Blood drive needs more donors

Story by Staff Editorial

Texas High has been hosting blood drives for decades, but no year has been quite such a disaster as this one. Numbers have dropped from the 2010-2011 school year to the 2011-2012 school year from more than 400 units to 243. This disturbing occurrence has many contributing factors–and has led to many consequences.

In years past, walk-ins (or people who “walk in” the day of the blood drive and volunteer to give) have contributed at least a third of the blood collected throughout the year.

Walk-ins are generally easier for students, as they can leave any class they have extra time in, since they don’t have to have a pre-arranged appointment. It is also allows for students who forgot the day of the blood drive, did not find someone to sign up with, weren’t sure if they would be able to give blood, or were on the fence about giving to begin with.

For the previous two drives, walk-ins were eliminated, as it supposedly posses too much of a temptation for students who wish only to get out of class; once released, there is no way for administrators to monitor these students.

With walk-ins no longer acceptable, the only way a student could donate through the school is by signing up ahead of time. These sign-ups are now required to be turned in to the administration ahead of time (up to 5 days before the actual drive). Students who had not actively attempted to sign up may not get the chance to donate.

The reason for these new restrictions is simple, as it all boils down to one problem–the administration is trying to keep students from skipping class. This is a valid concern, and one that the administration is required to consider. However, making sure that the school is able to give the most blood possible–something that saves lives–should come before the possibility that someone may take advantage of the system.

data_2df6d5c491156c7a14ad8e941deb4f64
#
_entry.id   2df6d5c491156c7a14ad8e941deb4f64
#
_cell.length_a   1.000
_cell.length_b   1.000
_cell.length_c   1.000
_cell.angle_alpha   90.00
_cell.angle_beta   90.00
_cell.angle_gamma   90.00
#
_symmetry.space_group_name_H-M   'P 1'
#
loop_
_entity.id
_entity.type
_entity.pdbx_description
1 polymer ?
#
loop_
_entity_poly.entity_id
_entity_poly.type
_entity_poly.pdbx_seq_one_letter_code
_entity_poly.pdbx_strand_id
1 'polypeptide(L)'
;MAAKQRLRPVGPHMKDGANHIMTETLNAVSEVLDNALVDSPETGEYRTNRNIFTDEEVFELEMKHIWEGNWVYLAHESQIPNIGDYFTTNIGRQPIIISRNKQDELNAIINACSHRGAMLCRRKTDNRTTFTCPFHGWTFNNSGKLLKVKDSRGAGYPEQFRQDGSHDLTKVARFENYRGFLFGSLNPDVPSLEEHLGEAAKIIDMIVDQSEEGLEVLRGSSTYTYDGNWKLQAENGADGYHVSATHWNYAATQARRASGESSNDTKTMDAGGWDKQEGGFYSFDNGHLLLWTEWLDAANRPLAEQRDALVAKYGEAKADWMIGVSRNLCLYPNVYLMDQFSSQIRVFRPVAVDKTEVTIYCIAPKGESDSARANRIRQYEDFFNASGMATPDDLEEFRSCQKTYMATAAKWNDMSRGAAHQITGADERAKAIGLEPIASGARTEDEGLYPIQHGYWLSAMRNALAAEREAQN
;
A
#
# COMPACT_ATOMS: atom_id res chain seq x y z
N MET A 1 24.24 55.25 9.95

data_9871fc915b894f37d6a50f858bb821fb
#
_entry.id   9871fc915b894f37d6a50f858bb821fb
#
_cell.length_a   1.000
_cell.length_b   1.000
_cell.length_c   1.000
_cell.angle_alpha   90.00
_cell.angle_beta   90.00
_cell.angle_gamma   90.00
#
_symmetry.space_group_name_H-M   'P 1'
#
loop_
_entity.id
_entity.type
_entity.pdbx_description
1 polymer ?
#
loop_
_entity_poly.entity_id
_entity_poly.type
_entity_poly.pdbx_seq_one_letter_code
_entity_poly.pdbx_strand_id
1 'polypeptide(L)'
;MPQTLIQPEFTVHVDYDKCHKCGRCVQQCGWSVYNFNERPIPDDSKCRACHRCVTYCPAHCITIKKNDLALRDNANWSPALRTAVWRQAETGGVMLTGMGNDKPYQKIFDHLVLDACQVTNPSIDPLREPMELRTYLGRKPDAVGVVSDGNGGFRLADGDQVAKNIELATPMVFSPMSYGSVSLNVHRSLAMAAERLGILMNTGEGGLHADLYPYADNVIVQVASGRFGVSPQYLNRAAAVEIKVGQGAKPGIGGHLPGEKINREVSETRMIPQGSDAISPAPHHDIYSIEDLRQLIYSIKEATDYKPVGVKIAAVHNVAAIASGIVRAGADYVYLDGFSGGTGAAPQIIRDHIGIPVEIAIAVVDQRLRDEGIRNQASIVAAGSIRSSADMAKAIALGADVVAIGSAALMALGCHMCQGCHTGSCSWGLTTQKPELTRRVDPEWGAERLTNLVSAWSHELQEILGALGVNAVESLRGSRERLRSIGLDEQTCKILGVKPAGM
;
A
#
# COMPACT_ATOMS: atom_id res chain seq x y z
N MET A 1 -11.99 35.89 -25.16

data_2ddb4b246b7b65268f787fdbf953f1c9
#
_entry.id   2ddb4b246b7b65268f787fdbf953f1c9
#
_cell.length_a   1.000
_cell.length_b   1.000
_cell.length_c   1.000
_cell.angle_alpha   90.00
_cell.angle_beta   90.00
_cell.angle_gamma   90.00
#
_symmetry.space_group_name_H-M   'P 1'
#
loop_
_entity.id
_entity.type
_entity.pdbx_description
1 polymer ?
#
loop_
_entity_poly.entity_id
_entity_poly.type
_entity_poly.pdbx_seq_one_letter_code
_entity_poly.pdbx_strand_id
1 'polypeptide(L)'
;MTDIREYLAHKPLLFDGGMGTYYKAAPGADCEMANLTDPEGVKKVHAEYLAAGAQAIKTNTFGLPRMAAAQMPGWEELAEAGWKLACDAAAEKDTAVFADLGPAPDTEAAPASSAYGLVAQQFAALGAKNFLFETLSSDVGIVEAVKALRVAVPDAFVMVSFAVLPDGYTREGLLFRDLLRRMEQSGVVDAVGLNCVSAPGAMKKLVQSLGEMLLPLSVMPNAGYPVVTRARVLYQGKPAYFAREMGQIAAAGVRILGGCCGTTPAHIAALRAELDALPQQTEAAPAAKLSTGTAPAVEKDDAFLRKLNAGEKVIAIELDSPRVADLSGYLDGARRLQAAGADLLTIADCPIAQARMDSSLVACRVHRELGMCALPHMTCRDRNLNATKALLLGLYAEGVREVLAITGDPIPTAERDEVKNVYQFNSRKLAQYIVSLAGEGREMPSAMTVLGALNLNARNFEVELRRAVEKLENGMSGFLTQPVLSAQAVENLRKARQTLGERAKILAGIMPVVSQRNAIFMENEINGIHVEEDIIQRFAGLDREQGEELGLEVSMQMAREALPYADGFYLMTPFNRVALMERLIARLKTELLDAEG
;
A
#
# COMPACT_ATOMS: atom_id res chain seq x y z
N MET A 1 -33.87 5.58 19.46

Administration does encourage blood drives, and these new restrictions are designed to force organization and responsibility on those wishing to donate. However, because the restrictions (which are negotiable) are in place, students need to make sure they are both signing up ahead of time if at all possible and being careful to follow all rules and regulations while on the school’s campus, so that privileges are not taken away.

Because of the current shortfall, administrators have decided to allow another blood drive at the beginning of April and to allow for walk-ins, though these will be closely monitored to make sure that students are not abusing the process. While this change is applauded, it alone will not ensure that we get the necessary units of blood. That’s where the students and staff must come in: You must be willing to donate.

The real point is this: with the new ideas about blood drives, the school is down over 150 pints of blood for the school year. This is a radical change not only for the school, which loses a $500 scholarship and the appreciation of the United Blood Services, but for the community. It is estimated that six out of 10 people will need blood during their lives, and the blood collected from Texas High goes to our community first.

A loss of this magnitude is not easily compensated. And it shouldn’t have to be. The numbers are down due to restrictions, as well as lack of volunteers. As long as there are students willing to donate, the school should allow them to do so. Now, while they are, students and faculty should make this a priority.